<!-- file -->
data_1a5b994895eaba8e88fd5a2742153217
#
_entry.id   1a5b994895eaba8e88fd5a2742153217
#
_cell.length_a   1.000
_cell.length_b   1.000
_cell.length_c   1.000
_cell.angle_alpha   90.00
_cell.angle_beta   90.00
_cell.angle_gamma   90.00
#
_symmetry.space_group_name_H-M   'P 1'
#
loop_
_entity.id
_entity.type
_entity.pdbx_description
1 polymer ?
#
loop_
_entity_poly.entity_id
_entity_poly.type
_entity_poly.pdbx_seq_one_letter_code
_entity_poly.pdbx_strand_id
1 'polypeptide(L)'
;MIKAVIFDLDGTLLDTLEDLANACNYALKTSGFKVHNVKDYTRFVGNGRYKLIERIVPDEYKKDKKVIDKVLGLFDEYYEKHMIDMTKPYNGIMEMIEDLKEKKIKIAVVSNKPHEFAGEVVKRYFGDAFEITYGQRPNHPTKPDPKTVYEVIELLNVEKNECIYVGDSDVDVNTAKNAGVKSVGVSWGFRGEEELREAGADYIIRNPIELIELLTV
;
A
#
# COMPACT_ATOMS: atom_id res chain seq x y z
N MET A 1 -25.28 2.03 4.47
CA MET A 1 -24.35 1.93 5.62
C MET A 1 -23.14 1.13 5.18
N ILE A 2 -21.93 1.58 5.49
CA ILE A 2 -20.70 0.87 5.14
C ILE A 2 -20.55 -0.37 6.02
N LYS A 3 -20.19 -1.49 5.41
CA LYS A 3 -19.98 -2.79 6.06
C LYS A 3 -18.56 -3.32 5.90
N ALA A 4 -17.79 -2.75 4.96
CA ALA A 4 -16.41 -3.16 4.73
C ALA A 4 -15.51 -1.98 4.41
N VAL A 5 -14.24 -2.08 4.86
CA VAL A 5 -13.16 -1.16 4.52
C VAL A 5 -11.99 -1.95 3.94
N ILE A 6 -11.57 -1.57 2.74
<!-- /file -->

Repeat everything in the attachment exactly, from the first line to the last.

data_1a5b994895eaba8e88fd5a2742153217
#
_entry.id   1a5b994895eaba8e88fd5a2742153217
#
_cell.length_a   1.000
_cell.length_b   1.000
_cell.length_c   1.000
_cell.angle_alpha   90.00
_cell.angle_beta   90.00
_cell.angle_gamma   90.00
#
_symmetry.space_group_name_H-M   'P 1'
#
loop_
_entity.id
_entity.type
_entity.pdbx_description
1 polymer ?
#
loop_
_entity_poly.entity_id
_entity_poly.type
_entity_poly.pdbx_seq_one_letter_code
_entity_poly.pdbx_strand_id
1 'polypeptide(L)'
;MIKAVIFDLDGTLLDTLEDLANACNYALKTSGFKVHNVKDYTRFVGNGRYKLIERIVPDEYKKDKKVIDKVLGLFDEYYEKHMIDMTKPYNGIMEMIEDLKEKKIKIAVVSNKPHEFAGEVVKRYFGDAFEITYGQRPNHPTKPDPKTVYEVIELLNVEKNECIYVGDSDVDVNTAKNAGVKSVGVSWGFRGEEELREAGADYIIRNPIELIELLTV
;
A
#
# COMPACT_ATOMS: atom_id res chain seq x y z
N MET A 1 -25.28 2.03 4.47
CA MET A 1 -24.35 1.93 5.62
C MET A 1 -23.14 1.13 5.18
N ILE A 2 -21.93 1.58 5.49
CA ILE A 2 -20.70 0.87 5.14
C ILE A 2 -20.55 -0.37 6.02
N LYS A 3 -20.19 -1.49 5.41
CA LYS A 3 -19.98 -2.79 6.06
C LYS A 3 -18.56 -3.32 5.90
N ALA A 4 -17.79 -2.75 4.96
CA ALA A 4 -16.41 -3.16 4.73
C ALA A 4 -15.51 -1.98 4.41
N VAL A 5 -14.24 -2.08 4.86
CA VAL A 5 -13.16 -1.16 4.52
C VAL A 5 -11.99 -1.95 3.94
N ILE A 6 -11.57 -1.57 2.74